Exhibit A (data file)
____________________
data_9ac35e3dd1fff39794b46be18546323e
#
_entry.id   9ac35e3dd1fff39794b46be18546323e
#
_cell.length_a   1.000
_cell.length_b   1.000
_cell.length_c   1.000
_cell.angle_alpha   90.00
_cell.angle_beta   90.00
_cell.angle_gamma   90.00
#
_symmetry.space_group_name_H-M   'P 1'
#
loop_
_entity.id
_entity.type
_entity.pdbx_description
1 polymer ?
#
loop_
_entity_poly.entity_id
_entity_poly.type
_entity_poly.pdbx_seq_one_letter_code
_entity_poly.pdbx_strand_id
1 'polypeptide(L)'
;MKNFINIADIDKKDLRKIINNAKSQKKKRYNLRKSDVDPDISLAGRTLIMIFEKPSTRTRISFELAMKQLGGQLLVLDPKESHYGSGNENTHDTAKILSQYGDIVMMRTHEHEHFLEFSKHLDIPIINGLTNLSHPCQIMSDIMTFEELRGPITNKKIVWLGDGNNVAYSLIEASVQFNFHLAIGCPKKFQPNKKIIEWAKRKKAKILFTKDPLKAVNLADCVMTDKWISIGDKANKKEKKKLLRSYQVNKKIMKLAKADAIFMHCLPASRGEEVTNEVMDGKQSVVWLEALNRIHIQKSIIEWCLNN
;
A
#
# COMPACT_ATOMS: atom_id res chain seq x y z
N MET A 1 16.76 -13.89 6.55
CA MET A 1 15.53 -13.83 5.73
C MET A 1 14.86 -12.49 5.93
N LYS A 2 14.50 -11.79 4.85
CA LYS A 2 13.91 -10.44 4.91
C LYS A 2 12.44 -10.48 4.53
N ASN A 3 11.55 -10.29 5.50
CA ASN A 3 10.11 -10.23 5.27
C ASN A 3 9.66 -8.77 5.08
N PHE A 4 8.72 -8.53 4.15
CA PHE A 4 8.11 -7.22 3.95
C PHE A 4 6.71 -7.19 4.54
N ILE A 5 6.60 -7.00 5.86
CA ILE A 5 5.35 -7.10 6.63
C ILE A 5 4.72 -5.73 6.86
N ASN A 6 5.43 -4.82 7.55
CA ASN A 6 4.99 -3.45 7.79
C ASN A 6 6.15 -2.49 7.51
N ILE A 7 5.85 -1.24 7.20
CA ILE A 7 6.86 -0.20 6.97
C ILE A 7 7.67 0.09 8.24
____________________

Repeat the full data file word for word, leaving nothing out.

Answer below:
data_9ac35e3dd1fff39794b46be18546323e
#
_entry.id   9ac35e3dd1fff39794b46be18546323e
#
_cell.length_a   1.000
_cell.length_b   1.000
_cell.length_c   1.000
_cell.angle_alpha   90.00
_cell.angle_beta   90.00
_cell.angle_gamma   90.00
#
_symmetry.space_group_name_H-M   'P 1'
#
loop_
_entity.id
_entity.type
_entity.pdbx_description
1 polymer ?
#
loop_
_entity_poly.entity_id
_entity_poly.type
_entity_poly.pdbx_seq_one_letter_code
_entity_poly.pdbx_strand_id
1 'polypeptide(L)'
;MKNFINIADIDKKDLRKIINNAKSQKKKRYNLRKSDVDPDISLAGRTLIMIFEKPSTRTRISFELAMKQLGGQLLVLDPKESHYGSGNENTHDTAKILSQYGDIVMMRTHEHEHFLEFSKHLDIPIINGLTNLSHPCQIMSDIMTFEELRGPITNKKIVWLGDGNNVAYSLIEASVQFNFHLAIGCPKKFQPNKKIIEWAKRKKAKILFTKDPLKAVNLADCVMTDKWISIGDKANKKEKKKLLRSYQVNKKIMKLAKADAIFMHCLPASRGEEVTNEVMDGKQSVVWLEALNRIHIQKSIIEWCLNN
;
A
#
# COMPACT_ATOMS: atom_id res chain seq x y z
N MET A 1 16.76 -13.89 6.55
CA MET A 1 15.53 -13.83 5.73
C MET A 1 14.86 -12.49 5.93
N LYS A 2 14.50 -11.79 4.85
CA LYS A 2 13.91 -10.44 4.91
C LYS A 2 12.44 -10.48 4.53
N ASN A 3 11.55 -10.29 5.50
CA ASN A 3 10.11 -10.23 5.27
C ASN A 3 9.66 -8.77 5.08
N PHE A 4 8.72 -8.53 4.15
CA PHE A 4 8.11 -7.22 3.95
C PHE A 4 6.71 -7.19 4.54
N ILE A 5 6.60 -7.00 5.86
CA ILE A 5 5.35 -7.10 6.63
C ILE A 5 4.72 -5.73 6.86
N ASN A 6 5.43 -4.82 7.55
CA ASN A 6 4.99 -3.45 7.79
C ASN A 6 6.15 -2.49 7.51
N ILE A 7 5.85 -1.24 7.20
CA ILE A 7 6.86 -0.20 6.97
C ILE A 7 7.67 0.09 8.24